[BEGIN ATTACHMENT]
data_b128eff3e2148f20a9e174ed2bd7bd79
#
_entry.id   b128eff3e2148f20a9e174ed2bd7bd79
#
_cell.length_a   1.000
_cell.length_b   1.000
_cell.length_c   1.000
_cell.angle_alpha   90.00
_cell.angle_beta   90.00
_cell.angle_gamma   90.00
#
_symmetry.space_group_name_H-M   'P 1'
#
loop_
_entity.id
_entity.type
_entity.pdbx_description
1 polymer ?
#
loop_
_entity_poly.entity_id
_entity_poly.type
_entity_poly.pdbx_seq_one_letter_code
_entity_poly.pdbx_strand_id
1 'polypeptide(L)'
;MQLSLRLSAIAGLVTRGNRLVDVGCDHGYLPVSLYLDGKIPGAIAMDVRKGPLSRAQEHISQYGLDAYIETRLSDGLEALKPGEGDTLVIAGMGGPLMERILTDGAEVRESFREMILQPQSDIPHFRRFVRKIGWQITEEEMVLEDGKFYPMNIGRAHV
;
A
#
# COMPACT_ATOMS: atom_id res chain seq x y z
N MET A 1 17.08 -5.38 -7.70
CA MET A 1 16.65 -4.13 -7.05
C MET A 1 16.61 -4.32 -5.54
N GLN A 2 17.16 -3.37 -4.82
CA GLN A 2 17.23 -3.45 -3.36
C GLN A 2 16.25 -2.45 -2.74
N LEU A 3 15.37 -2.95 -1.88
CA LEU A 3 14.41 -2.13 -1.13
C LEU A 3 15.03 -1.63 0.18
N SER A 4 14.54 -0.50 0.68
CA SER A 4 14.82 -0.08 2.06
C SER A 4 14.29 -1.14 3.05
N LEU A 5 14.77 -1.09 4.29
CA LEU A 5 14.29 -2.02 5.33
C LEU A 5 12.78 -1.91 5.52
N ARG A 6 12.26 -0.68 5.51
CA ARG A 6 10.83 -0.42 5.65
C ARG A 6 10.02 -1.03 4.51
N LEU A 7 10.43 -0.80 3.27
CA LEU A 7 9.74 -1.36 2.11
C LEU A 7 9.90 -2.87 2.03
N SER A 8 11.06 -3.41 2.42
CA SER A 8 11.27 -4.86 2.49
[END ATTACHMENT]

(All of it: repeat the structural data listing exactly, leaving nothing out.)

data_b128eff3e2148f20a9e174ed2bd7bd79
#
_entry.id   b128eff3e2148f20a9e174ed2bd7bd79
#
_cell.length_a   1.000
_cell.length_b   1.000
_cell.length_c   1.000
_cell.angle_alpha   90.00
_cell.angle_beta   90.00
_cell.angle_gamma   90.00
#
_symmetry.space_group_name_H-M   'P 1'
#
loop_
_entity.id
_entity.type
_entity.pdbx_description
1 polymer ?
#
loop_
_entity_poly.entity_id
_entity_poly.type
_entity_poly.pdbx_seq_one_letter_code
_entity_poly.pdbx_strand_id
1 'polypeptide(L)'
;MQLSLRLSAIAGLVTRGNRLVDVGCDHGYLPVSLYLDGKIPGAIAMDVRKGPLSRAQEHISQYGLDAYIETRLSDGLEALKPGEGDTLVIAGMGGPLMERILTDGAEVRESFREMILQPQSDIPHFRRFVRKIGWQITEEEMVLEDGKFYPMNIGRAHV
;
A
#
# COMPACT_ATOMS: atom_id res chain seq x y z
N MET A 1 17.08 -5.38 -7.70
CA MET A 1 16.65 -4.13 -7.05
C MET A 1 16.61 -4.32 -5.54
N GLN A 2 17.16 -3.37 -4.82
CA GLN A 2 17.23 -3.45 -3.36
C GLN A 2 16.25 -2.45 -2.74
N LEU A 3 15.37 -2.95 -1.88
CA LEU A 3 14.41 -2.13 -1.13
C LEU A 3 15.03 -1.63 0.18
N SER A 4 14.54 -0.50 0.68
CA SER A 4 14.82 -0.08 2.06
C SER A 4 14.29 -1.14 3.05
N LEU A 5 14.77 -1.09 4.29
CA LEU A 5 14.29 -2.02 5.33
C LEU A 5 12.78 -1.91 5.52
N ARG A 6 12.26 -0.68 5.51
CA ARG A 6 10.83 -0.42 5.65
C ARG A 6 10.02 -1.03 4.51
N LEU A 7 10.43 -0.80 3.27
CA LEU A 7 9.74 -1.36 2.11
C LEU A 7 9.90 -2.87 2.03
N SER A 8 11.06 -3.41 2.42
CA SER A 8 11.27 -4.86 2.49